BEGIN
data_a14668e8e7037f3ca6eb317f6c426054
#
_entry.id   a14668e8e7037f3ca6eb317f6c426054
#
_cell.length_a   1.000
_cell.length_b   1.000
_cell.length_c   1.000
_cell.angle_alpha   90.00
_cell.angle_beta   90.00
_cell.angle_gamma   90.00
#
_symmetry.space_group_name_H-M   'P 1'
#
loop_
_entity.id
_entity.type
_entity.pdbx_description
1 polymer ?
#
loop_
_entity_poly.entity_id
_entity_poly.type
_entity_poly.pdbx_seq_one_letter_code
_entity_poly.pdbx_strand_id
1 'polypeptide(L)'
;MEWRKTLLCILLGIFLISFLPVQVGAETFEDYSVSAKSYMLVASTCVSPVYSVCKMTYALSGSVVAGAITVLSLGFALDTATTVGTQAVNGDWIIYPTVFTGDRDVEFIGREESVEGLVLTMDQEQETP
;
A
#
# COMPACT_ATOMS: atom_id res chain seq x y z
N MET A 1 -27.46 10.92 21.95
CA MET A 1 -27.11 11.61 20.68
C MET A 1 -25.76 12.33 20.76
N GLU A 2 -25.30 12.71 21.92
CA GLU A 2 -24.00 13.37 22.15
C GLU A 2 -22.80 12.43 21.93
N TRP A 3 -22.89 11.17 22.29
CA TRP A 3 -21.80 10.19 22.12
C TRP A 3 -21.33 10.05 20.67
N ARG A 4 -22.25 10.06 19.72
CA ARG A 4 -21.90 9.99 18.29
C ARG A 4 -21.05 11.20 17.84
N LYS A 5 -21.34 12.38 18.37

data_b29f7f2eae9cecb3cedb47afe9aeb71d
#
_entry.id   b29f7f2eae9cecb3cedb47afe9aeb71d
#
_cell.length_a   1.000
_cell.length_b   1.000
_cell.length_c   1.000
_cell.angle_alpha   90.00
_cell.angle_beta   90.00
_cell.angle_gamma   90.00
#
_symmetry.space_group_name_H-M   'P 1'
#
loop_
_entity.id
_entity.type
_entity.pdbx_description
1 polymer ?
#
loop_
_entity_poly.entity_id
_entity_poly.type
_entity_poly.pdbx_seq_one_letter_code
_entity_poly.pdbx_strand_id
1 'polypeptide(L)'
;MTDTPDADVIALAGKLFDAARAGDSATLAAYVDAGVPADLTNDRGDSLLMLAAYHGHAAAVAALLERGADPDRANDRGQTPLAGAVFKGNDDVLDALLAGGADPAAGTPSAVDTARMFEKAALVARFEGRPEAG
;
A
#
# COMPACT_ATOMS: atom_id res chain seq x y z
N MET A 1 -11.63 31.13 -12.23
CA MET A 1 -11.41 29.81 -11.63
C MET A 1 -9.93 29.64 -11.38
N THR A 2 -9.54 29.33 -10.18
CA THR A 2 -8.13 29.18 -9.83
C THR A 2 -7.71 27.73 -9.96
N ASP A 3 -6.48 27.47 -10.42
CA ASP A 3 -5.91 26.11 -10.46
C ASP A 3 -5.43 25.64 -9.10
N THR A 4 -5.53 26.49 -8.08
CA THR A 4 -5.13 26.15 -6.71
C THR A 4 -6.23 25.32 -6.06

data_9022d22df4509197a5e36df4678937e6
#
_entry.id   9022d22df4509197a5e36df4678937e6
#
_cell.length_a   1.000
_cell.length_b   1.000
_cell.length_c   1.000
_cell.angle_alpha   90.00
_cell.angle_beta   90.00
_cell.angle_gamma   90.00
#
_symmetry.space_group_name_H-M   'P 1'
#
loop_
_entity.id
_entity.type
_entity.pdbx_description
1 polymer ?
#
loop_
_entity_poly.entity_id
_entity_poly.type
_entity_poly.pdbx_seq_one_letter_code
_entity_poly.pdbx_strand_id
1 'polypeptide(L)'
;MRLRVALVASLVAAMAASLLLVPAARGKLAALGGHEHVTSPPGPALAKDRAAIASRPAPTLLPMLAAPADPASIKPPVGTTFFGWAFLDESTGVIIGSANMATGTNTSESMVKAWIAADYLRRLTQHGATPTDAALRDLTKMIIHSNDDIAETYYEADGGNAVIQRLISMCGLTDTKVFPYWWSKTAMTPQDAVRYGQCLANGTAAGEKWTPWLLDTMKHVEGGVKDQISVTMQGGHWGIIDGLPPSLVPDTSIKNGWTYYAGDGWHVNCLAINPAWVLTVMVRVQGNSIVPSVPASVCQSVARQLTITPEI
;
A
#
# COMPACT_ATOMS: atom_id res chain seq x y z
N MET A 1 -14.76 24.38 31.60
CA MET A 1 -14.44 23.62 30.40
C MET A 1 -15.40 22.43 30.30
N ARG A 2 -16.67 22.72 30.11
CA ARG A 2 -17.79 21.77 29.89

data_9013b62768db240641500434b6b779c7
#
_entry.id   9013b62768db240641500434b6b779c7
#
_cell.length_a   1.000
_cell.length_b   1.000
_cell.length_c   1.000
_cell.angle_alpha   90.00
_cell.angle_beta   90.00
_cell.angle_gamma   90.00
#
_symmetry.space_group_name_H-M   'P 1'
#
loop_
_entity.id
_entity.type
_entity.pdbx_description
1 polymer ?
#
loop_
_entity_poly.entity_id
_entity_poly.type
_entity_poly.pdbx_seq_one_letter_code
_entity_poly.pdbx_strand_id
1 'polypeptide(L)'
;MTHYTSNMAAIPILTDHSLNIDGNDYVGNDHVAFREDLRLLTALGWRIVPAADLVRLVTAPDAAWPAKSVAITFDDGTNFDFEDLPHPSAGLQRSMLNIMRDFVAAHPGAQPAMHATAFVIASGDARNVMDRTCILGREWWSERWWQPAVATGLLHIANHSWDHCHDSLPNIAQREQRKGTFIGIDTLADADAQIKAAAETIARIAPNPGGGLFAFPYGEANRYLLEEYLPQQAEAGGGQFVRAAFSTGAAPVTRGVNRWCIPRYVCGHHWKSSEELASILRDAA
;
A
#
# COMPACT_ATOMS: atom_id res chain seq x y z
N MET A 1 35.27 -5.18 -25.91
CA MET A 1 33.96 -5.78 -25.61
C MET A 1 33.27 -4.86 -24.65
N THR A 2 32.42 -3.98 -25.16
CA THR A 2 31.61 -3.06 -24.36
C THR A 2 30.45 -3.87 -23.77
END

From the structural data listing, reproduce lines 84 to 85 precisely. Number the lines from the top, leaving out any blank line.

CA THR A 4 -5.13 26.15 -6.71
C THR A 4 -6.23 25.32 -6.06